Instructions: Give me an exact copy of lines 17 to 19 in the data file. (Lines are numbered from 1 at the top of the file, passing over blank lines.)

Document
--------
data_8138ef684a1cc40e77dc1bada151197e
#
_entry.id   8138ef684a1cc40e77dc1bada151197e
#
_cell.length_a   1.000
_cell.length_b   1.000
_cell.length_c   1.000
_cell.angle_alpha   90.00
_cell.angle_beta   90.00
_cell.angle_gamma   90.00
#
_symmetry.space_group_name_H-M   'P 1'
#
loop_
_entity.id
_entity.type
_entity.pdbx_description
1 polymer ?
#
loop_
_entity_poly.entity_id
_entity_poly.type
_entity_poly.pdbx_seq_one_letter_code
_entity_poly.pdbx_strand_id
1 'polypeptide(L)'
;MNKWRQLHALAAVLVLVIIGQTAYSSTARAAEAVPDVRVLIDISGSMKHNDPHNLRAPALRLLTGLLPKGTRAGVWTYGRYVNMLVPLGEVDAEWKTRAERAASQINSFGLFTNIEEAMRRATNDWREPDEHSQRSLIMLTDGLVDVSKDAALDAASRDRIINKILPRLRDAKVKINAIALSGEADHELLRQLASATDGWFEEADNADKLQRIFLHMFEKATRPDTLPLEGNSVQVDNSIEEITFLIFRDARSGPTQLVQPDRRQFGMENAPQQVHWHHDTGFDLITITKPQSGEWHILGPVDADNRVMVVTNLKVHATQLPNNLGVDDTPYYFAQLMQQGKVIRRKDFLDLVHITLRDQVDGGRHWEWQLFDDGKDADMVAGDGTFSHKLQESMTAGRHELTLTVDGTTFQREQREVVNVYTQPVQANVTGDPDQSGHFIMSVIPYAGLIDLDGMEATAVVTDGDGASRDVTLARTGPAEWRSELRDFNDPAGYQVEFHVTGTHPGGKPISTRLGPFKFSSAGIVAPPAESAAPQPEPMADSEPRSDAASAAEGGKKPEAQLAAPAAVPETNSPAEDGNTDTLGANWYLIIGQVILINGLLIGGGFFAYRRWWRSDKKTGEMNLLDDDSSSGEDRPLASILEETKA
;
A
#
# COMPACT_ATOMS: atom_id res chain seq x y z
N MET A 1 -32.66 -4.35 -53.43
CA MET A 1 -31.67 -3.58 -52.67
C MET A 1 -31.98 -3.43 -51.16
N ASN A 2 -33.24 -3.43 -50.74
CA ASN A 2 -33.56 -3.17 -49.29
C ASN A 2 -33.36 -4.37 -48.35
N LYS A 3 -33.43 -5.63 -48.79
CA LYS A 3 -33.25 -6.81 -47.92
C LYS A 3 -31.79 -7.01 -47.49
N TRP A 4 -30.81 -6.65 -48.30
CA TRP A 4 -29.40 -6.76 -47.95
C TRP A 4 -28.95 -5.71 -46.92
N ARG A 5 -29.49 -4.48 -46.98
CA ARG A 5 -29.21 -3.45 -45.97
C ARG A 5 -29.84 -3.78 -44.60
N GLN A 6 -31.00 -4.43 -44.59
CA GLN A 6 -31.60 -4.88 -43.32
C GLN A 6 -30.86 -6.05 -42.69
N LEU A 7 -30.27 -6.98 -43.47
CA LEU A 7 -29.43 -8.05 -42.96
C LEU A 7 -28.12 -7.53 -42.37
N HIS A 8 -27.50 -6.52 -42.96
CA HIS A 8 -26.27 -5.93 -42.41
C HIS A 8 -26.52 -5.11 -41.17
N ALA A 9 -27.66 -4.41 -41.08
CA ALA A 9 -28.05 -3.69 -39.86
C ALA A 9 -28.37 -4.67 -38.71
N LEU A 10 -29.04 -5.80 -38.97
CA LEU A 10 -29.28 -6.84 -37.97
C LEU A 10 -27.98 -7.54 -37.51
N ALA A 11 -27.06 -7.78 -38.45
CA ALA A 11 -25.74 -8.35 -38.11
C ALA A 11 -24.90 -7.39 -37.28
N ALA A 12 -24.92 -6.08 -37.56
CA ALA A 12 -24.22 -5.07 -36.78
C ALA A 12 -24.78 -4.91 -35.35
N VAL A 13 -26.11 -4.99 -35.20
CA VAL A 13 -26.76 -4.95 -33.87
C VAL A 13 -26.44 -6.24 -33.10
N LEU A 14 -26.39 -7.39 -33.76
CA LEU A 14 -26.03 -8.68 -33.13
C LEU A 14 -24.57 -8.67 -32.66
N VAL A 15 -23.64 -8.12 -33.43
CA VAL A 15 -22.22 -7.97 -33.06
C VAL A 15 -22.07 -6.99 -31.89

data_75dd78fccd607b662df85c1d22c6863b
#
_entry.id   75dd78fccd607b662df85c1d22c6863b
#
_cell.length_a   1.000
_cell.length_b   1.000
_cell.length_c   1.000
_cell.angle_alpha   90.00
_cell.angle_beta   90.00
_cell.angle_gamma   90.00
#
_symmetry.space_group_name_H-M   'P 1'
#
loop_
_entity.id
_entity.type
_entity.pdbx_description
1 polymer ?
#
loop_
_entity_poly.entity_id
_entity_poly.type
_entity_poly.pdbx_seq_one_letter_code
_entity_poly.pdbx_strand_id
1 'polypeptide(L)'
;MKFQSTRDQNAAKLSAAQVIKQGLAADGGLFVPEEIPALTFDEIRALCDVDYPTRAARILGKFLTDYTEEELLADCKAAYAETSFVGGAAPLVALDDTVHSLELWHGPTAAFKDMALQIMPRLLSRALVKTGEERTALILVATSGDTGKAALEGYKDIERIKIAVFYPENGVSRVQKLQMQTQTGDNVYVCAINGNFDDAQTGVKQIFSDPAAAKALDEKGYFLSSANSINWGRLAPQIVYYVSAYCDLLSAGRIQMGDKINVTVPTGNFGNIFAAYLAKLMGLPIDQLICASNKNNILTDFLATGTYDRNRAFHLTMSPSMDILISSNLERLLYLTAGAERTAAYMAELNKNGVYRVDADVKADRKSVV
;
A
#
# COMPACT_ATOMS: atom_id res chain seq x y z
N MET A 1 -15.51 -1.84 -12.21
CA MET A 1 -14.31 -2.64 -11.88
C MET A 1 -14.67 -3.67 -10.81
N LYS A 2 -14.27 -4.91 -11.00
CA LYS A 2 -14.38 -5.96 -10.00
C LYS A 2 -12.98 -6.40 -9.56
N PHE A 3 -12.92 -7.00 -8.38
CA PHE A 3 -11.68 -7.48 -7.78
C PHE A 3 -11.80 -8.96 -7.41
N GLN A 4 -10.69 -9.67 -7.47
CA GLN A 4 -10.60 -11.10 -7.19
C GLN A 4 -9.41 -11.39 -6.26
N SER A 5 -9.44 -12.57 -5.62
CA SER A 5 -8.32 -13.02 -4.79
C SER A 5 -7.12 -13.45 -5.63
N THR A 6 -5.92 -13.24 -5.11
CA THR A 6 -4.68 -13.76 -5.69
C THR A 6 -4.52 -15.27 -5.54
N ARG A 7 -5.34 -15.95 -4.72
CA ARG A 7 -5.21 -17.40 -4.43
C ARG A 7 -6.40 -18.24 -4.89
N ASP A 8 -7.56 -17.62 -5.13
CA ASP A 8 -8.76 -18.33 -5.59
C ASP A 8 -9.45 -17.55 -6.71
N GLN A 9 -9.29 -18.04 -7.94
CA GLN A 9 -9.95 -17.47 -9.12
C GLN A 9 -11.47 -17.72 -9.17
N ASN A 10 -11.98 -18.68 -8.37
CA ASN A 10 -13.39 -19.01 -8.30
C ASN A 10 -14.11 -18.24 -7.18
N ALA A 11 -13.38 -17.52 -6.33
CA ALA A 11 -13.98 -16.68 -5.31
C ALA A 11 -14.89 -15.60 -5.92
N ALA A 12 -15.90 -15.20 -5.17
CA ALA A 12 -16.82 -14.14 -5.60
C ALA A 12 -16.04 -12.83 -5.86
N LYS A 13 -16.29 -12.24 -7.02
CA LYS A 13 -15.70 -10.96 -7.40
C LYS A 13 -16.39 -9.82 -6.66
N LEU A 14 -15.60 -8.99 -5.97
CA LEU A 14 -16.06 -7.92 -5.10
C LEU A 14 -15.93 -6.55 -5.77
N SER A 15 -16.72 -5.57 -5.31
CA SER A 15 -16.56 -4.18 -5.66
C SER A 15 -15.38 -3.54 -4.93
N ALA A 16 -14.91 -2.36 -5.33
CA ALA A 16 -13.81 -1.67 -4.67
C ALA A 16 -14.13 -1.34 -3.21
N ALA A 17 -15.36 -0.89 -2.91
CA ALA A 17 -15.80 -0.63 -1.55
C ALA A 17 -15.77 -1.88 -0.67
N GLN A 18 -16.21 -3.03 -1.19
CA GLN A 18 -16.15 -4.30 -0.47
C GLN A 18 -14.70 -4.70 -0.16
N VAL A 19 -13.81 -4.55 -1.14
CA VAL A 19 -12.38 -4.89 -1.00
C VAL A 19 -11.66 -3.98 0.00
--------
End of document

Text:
_entity.pdbx_description
1 polymer ?
#